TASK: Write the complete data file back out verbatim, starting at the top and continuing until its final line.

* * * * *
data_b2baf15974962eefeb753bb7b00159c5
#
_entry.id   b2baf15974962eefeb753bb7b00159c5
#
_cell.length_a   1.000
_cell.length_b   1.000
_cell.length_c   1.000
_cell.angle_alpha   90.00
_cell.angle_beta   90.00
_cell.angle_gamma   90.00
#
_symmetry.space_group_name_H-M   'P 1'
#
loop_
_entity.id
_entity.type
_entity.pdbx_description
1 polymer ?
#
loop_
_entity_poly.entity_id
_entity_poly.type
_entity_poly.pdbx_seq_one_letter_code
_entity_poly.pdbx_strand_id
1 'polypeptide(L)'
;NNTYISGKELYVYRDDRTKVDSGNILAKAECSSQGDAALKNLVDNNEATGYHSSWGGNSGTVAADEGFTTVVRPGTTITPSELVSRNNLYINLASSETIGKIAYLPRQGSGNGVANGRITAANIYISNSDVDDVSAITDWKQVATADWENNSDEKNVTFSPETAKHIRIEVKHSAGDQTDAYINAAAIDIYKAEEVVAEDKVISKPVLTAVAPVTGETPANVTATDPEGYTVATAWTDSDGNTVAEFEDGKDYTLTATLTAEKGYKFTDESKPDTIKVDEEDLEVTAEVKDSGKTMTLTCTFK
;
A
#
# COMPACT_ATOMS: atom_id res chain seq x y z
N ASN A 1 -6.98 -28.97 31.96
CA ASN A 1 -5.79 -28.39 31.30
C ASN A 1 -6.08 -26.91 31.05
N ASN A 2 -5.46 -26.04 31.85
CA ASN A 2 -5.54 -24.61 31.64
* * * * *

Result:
data_b2baf15974962eefeb753bb7b00159c5
#
_entry.id   b2baf15974962eefeb753bb7b00159c5
#
_cell.length_a   1.000
_cell.length_b   1.000
_cell.length_c   1.000
_cell.angle_alpha   90.00
_cell.angle_beta   90.00
_cell.angle_gamma   90.00
#
_symmetry.space_group_name_H-M   'P 1'
#
loop_
_entity.id
_entity.type
_entity.pdbx_description
1 polymer ?
#
loop_
_entity_poly.entity_id
_entity_poly.type
_entity_poly.pdbx_seq_one_letter_code
_entity_poly.pdbx_strand_id
1 'polypeptide(L)'
;NNTYISGKELYVYRDDRTKVDSGNILAKAECSSQGDAALKNLVDNNEATGYHSSWGGNSGTVAADEGFTTVVRPGTTITPSELVSRNNLYINLASSETIGKIAYLPRQGSGNGVANGRITAANIYISNSDVDDVSAITDWKQVATADWENNSDEKNVTFSPETAKHIRIEVKHSAGDQTDAYINAAAIDIYKAEEVVAEDKVISKPVLTAVAPVTGETPANVTATDPEGYTVATAWTDSDGNTVAEFEDGKDYTLTATLTAEKGYKFTDESKPDTIKVDEEDLEVTAEVKDSGKTMTLTCTFK
;
A
#
# COMPACT_ATOMS: atom_id res chain seq x y z
N ASN A 1 -6.98 -28.97 31.96
CA ASN A 1 -5.79 -28.39 31.30
C ASN A 1 -6.08 -26.91 31.05
N ASN A 2 -5.46 -26.04 31.85
CA ASN A 2 -5.54 -24.61 31.64